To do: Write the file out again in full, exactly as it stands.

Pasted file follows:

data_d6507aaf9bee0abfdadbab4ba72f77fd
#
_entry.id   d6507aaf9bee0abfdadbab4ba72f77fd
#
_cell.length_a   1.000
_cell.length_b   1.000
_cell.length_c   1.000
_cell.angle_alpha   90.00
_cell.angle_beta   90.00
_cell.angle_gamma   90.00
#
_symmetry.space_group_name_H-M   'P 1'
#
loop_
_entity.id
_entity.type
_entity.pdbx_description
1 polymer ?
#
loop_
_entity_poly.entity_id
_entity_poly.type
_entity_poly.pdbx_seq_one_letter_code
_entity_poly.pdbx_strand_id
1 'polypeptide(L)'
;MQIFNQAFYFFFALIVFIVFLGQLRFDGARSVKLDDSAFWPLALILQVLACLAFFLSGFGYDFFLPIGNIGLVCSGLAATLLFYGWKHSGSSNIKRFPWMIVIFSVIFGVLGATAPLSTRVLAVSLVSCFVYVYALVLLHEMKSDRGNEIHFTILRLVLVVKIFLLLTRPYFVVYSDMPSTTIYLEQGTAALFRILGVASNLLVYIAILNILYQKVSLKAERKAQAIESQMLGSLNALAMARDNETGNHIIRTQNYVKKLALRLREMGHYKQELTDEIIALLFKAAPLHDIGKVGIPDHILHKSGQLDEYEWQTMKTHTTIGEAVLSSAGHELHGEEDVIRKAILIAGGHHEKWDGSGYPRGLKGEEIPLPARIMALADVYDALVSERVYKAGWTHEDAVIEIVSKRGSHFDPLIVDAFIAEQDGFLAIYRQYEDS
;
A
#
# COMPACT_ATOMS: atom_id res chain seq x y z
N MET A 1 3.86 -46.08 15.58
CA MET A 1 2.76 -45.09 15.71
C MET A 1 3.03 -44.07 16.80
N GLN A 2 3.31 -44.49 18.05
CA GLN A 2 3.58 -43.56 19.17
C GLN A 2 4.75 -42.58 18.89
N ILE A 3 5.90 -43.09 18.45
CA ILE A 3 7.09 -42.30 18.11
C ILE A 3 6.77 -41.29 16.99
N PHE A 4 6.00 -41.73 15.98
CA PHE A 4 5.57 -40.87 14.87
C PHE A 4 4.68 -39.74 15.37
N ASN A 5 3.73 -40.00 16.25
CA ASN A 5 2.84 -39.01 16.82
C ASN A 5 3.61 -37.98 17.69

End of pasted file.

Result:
data_d6507aaf9bee0abfdadbab4ba72f77fd
#
_entry.id   d6507aaf9bee0abfdadbab4ba72f77fd
#
_cell.length_a   1.000
_cell.length_b   1.000
_cell.length_c   1.000
_cell.angle_alpha   90.00
_cell.angle_beta   90.00
_cell.angle_gamma   90.00
#
_symmetry.space_group_name_H-M   'P 1'
#
loop_
_entity.id
_entity.type
_entity.pdbx_description
1 polymer ?
#
loop_
_entity_poly.entity_id
_entity_poly.type
_entity_poly.pdbx_seq_one_letter_code
_entity_poly.pdbx_strand_id
1 'polypeptide(L)'
;MQIFNQAFYFFFALIVFIVFLGQLRFDGARSVKLDDSAFWPLALILQVLACLAFFLSGFGYDFFLPIGNIGLVCSGLAATLLFYGWKHSGSSNIKRFPWMIVIFSVIFGVLGATAPLSTRVLAVSLVSCFVYVYALVLLHEMKSDRGNEIHFTILRLVLVVKIFLLLTRPYFVVYSDMPSTTIYLEQGTAALFRILGVASNLLVYIAILNILYQKVSLKAERKAQAIESQMLGSLNALAMARDNETGNHIIRTQNYVKKLALRLREMGHYKQELTDEIIALLFKAAPLHDIGKVGIPDHILHKSGQLDEYEWQTMKTHTTIGEAVLSSAGHELHGEEDVIRKAILIAGGHHEKWDGSGYPRGLKGEEIPLPARIMALADVYDALVSERVYKAGWTHEDAVIEIVSKRGSHFDPLIVDAFIAEQDGFLAIYRQYEDS
;
A
#
# COMPACT_ATOMS: atom_id res chain seq x y z
N MET A 1 3.86 -46.08 15.58
CA MET A 1 2.76 -45.09 15.71
C MET A 1 3.03 -44.07 16.80
N GLN A 2 3.31 -44.49 18.05
CA GLN A 2 3.58 -43.56 19.17
C GLN A 2 4.75 -42.58 18.89
N ILE A 3 5.90 -43.09 18.45
CA ILE A 3 7.09 -42.30 18.11
C ILE A 3 6.77 -41.29 16.99
N PHE A 4 6.00 -41.73 15.98
CA PHE A 4 5.57 -40.87 14.87
C PHE A 4 4.68 -39.74 15.37
N ASN A 5 3.73 -40.00 16.25
CA ASN A 5 2.84 -39.01 16.82
C ASN A 5 3.61 -37.98 17.69